The September, 1928, issue of New Hampshire Highways contains an interesting article by Prof. J. W. Goldthwait on "Summer Rainfall on New Hampshire Mountains." Volunteer observers during July and August were measuring and reporting daily rainfall to the State Highway and Forestry Departments. These records contributed much to the knowledge of the distribution of rainfall and the influence of topography. As most of the summer rainfall is the result of local showers and thunder storms there is little uniformity in the distribution of rainfall over the whole state. Within narrow limits, however, the influence of altitude on rainfall was pronounced. Thus during July and August, 1928, the mountain tops showed from one and one-half to two times as much rainfall as the valleys. Over greater distances mere altitude did not this past summer mean greater rainfall, for Monadnock (alt. 3166 ft.) received 19.21 inches, while Washington, nearly twice as high above sea level got only 15.26 inches. Very interesting was the distribution of rainfall at nine stations about Mt. Washington. The summit received the largest amount, but there was great irregularity at the other stations and by no means a uniform decrease in rainfall with decrease in altitude.-N. H. B.

The September rainfall showed an interesting contrast to some of the summer falls, in that a general northeast storm brought slightly more (measured) rainfall to Randolph, a windward valley station, than to the stations on the Presidential Range nearby. A summer southeaster had brought most rain on the southeast exposure.

The rainfall observing campaign will be continued in 1929.

Professor Goldthwait deserves the highest commendation from climatologists for his initiative and energy in providing such an ample body of new data on the summer rainfall of a portion of our northeastern mountain region.-C. F. B.

NEW ENGLAND TEMPERATURES

During the past two years a compilation of temperature data for New England has been under way by the Graduate School of Geography of Clark University and the Boston and Portland offices of the U. S. Weather Bureau, Messrs. G. A. Loveland (Section Director) and G. W. Mindling, officials in charge. Forty-year (1885-1924) monthly and annual normals, including those of shorter record stations adjusted to the forty years, have been prepared for southern New England and many maps constructed. The items included are: mean daily maximum temperature, mean daily minimum, mean daily temperature, and extreme monthly maxima and minima. The tables for northern New England are nearing completion.-Charles F. Brooks.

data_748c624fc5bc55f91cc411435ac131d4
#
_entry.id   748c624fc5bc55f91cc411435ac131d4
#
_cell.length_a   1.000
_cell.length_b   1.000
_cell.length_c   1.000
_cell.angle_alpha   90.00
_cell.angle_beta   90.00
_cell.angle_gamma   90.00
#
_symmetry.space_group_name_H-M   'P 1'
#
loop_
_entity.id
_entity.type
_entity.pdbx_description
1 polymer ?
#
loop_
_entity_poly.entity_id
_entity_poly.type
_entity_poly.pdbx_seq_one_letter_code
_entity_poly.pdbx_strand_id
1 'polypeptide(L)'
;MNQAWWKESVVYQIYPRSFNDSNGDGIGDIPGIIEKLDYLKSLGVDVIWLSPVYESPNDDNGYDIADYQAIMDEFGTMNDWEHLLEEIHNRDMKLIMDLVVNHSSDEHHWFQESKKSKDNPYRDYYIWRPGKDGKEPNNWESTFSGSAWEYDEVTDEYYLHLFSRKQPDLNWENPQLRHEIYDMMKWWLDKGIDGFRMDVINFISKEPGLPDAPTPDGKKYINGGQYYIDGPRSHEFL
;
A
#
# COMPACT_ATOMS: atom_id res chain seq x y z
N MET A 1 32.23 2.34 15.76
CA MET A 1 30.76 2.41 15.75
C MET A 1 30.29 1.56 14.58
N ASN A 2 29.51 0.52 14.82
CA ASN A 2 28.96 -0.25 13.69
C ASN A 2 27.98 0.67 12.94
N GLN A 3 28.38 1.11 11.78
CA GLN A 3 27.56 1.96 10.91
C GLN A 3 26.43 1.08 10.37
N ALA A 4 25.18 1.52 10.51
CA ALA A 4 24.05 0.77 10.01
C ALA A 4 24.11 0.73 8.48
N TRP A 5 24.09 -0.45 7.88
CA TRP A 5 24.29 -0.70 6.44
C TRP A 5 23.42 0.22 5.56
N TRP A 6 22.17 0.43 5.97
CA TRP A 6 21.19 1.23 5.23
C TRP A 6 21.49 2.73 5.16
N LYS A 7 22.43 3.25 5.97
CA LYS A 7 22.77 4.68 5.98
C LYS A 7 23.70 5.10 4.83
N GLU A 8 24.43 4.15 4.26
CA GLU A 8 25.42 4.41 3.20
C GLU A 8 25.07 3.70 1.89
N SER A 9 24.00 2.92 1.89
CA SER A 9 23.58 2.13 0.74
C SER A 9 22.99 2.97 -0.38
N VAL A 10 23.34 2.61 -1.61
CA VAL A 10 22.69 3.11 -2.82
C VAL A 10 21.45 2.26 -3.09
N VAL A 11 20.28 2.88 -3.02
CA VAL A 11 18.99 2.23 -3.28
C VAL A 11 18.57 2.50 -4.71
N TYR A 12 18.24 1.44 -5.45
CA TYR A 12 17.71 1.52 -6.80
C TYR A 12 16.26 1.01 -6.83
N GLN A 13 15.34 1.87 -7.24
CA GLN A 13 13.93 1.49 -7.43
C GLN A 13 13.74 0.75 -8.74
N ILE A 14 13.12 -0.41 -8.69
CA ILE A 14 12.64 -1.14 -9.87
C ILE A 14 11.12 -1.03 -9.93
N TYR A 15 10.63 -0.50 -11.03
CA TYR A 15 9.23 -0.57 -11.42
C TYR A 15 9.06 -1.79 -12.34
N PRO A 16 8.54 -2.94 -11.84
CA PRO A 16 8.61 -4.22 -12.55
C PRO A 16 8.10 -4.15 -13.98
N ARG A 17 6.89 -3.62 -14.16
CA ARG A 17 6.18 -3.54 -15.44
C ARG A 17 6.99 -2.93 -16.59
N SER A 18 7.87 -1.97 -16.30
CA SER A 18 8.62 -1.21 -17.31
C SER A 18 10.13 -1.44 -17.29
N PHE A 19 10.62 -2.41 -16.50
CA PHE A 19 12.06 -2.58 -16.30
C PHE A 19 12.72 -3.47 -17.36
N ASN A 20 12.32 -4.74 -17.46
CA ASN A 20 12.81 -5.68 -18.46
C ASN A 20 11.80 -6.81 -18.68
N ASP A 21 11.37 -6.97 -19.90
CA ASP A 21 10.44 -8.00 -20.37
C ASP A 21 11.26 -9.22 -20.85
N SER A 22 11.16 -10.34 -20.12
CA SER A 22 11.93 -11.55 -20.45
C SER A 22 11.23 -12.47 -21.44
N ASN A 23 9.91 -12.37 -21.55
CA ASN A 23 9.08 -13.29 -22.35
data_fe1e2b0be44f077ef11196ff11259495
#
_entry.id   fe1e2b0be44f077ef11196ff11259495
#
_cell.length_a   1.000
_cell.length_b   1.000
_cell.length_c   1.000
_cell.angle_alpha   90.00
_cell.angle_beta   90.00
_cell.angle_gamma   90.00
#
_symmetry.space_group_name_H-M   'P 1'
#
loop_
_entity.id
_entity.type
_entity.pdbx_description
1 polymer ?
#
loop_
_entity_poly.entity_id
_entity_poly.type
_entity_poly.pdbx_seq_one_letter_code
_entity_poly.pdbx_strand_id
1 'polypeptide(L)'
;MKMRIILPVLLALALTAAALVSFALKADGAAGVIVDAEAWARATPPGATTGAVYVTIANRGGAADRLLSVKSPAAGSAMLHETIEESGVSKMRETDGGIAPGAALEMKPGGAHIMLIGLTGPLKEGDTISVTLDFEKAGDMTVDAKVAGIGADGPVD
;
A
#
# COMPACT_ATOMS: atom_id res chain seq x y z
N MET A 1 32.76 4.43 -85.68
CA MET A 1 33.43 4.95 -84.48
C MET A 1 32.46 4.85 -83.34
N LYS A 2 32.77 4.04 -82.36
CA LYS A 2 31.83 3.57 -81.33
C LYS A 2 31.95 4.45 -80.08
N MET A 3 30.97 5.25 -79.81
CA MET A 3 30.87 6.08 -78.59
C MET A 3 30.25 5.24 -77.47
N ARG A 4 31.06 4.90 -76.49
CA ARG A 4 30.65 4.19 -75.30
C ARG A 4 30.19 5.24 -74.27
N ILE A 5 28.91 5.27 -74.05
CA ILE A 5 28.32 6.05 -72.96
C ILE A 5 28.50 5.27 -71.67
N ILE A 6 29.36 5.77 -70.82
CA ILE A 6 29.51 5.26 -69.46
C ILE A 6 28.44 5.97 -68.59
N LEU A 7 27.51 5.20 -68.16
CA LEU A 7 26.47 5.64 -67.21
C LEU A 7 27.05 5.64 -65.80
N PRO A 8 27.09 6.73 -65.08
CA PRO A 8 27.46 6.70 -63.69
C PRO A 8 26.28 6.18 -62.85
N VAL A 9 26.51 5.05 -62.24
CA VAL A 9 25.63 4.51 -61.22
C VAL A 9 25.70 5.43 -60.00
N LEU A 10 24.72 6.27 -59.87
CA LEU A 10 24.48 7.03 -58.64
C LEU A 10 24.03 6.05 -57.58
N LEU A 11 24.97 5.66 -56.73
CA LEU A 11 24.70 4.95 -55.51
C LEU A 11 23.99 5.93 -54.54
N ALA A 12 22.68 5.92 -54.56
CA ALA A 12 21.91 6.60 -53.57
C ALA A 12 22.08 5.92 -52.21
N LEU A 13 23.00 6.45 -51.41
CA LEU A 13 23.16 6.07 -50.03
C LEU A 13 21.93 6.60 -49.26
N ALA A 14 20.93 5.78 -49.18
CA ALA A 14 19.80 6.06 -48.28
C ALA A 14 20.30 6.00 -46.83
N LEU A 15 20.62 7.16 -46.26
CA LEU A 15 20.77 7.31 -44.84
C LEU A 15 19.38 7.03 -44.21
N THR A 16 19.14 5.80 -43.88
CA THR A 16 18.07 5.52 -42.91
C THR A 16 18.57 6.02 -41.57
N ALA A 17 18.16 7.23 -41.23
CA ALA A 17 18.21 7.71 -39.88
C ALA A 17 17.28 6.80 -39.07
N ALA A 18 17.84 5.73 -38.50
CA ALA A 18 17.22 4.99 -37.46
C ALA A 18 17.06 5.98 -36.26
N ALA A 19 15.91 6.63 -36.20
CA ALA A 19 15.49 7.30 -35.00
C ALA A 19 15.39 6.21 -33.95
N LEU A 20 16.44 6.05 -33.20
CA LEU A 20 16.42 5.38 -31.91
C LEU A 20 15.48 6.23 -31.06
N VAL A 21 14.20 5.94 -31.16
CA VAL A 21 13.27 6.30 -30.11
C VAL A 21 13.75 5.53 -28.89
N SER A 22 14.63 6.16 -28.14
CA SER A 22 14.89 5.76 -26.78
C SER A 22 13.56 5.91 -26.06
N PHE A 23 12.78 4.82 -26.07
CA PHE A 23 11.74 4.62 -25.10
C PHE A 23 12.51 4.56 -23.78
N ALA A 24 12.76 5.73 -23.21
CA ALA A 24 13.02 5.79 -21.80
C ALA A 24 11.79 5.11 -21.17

SCIENTIFIC PAPERS AND DISCUSSIONS: NEW YORK MEETING (Continued from January BULLETIN, p. 9)

The publication of Dr. Humphreys' Presidential Address in this issue of the BULLETIN, as stated in the January number, is impracticable. It will appear, however, in the March issue.

The Friday morning session convened at 9:37 a. m., with Professor Ward in the Chair, and Professor Hobbs gave the two opening papers on clouds photographed in Greenland and the Chicago-Stockholm flying route via Greenland. In addition to their features of meteorological interest his slides showed beautiful cloudscapes, and the magnificent scenery of part of Greenland's fiorded coast. At the conclusion of the appreciative discussion, the Secretary took the occasion to announce that, as a result of recent balloting by the Council, Dr. Hobbs had been elected a fellow of the American Meteorological Society.